Top appointees and employees at the state Teacher Retirement System overrode staff recommendations in order to hire political cronies and business associates for investment work there, Democratic gubernatorial nominee Bill White charged Tuesday.
White cited a whistle-blowing report from a former employee of the agency as evidence that Gov. Rick Perry's appointees and supporters are converting public service to financial gain. The memo, from an investment analyst then employed at TRS, also raised questions about what he thought were inappropriate interventions by members of the TRS board on behalf of firms and consultants seeking to do business with the retirement agency.
"These are largely lapses in business judgment, professional ethics and violations of internal policies and procedures," he wrote. "I believe, however, that some of the issues involve violations of Texas law that I am obligated, by professional standards, state law, and agency policy, to disclose."
Perry's campaign and the governor's state office each say nothing improper, or politically motivated, took place.
"While professional staff and oversight boards will disagree from time to time, the performance of TRS has been both professional and appropriate, and the fund has seen large gains in recent months, with returns in the top 5 percent of all U.S. public pension funds for the past quarter," said Katherine Cessinger, a spokeswoman in Perry's state office.
The Republican's campaign spokesman, Mark Miner, was blunter, saying of White, "He's throwing everything at the wall to see what will stick. … There's nothing here."
TRS took the memo, written in April 2009 by Michael Green, then-director of private markets in the agency's investment division, seriously enough to bring in an outside consultant to investigate. For that job, they turned to Roel Campos, a Texan and former Securities and Exchange Commissioner, to investigate the allegations. He concluded there was "no definitive evidence" anything improper had happened, and he recommended adoption of an ethics policy spelling out proper interactions between board members and the staff and put some standards in place to keep staff disagreements civil. All of that was sent, in turn, to the State Auditor's Office for review. State Auditor John Keel says they looked at the memo, the report, and the fact that the memo had also been shared with Attorney General Greg Abbott and decided not to do anything more with it.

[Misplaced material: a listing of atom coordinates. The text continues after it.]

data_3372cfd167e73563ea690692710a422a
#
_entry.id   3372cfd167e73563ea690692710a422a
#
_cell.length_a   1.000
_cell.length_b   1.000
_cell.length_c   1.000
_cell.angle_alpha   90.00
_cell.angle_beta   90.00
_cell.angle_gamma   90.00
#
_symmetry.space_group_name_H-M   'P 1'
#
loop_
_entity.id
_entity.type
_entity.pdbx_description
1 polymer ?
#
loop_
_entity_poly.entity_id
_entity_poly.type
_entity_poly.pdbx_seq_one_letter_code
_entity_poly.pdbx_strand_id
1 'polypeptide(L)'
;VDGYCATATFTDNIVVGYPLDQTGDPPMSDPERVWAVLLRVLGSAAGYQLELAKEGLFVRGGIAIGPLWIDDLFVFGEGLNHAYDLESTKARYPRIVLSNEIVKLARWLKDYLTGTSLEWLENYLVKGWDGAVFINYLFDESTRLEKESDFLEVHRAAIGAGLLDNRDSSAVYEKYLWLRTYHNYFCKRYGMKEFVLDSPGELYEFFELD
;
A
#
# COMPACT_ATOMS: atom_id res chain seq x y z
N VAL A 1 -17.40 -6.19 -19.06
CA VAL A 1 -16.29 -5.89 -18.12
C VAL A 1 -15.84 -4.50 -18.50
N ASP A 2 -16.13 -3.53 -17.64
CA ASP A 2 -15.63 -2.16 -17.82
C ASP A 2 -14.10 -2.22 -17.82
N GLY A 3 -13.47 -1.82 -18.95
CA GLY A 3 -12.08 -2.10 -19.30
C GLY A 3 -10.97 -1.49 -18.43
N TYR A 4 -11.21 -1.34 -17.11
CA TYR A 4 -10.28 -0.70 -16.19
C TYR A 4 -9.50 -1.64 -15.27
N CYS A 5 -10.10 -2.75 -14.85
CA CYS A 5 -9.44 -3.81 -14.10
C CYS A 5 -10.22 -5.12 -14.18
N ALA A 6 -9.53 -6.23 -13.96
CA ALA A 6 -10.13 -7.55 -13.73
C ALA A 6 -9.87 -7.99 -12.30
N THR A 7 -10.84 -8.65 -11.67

"We didn't take any further action," Keel says, adding that the Campos report seemed to strike a balance between the board's access to information about investments they oversee and the independence of the TRS employees hired to rate investments the fund makes.
Green's memo contains several inflammatory passages. For instance, he writes that his boss "has stated on numerous occasions that 'I manage a fund with billions of dollars in assets, upsetting a board member or friend of the fun over the investment of a few hundred million dollars doesn't make sense.'" He details a series of decisions where Britt Harris, the agency's chief investments officer, "pressured TRS' investment staf and advisor to change their recommendations to decline investments." Several of the firms on that list are run by political supporters of Gov. Rick Perry; Green didn't detail that in his memo, but the White campaign did so, totaling contributions from people associated with firms listed in the memo.
"Perry and his people have milked our teachers' retirement for campaign cash," White said in a press release. "What was leaked today shows the use of political pressure to reward Rick Perry's friends. This is wrong." He called on the governor to release "all relevant documents and emails."
TRS officials say they reacted properly to Green's complaint and say the consultant they hired found no wrongdoing. "The investigation found no improprieties with respect to how the investment decisions in question were made," said Howard Goldman, an agency spokesman, via email.
In August, Green sent a copy of his memo to the criminal prosecutions division at the attorney general's office and to the Travis County District Attorney's office, according to Jerry Strickland, a spokesman for Abbott. "Shortly thereafter, OAG prosecutors met with Green. Because the Attorney General's Office lacks criminal jurisdiction over this matter, we later contacted the Travis County District Attorney's Office to confirm that they were aware of the allegations."
No prosecutions have followed. The district attorney's office couldn't be reached for comment after the close of business Tuesday.
White laid out the memo and made his accusations at an Austin press conference on Tuesday afternoon. He repeated them, somewhat mildly, in a debate later in the evening, citing it as an example of Perry using his office to benefit his supporters, a line of attack the Democrat has pursued throughout his campaign.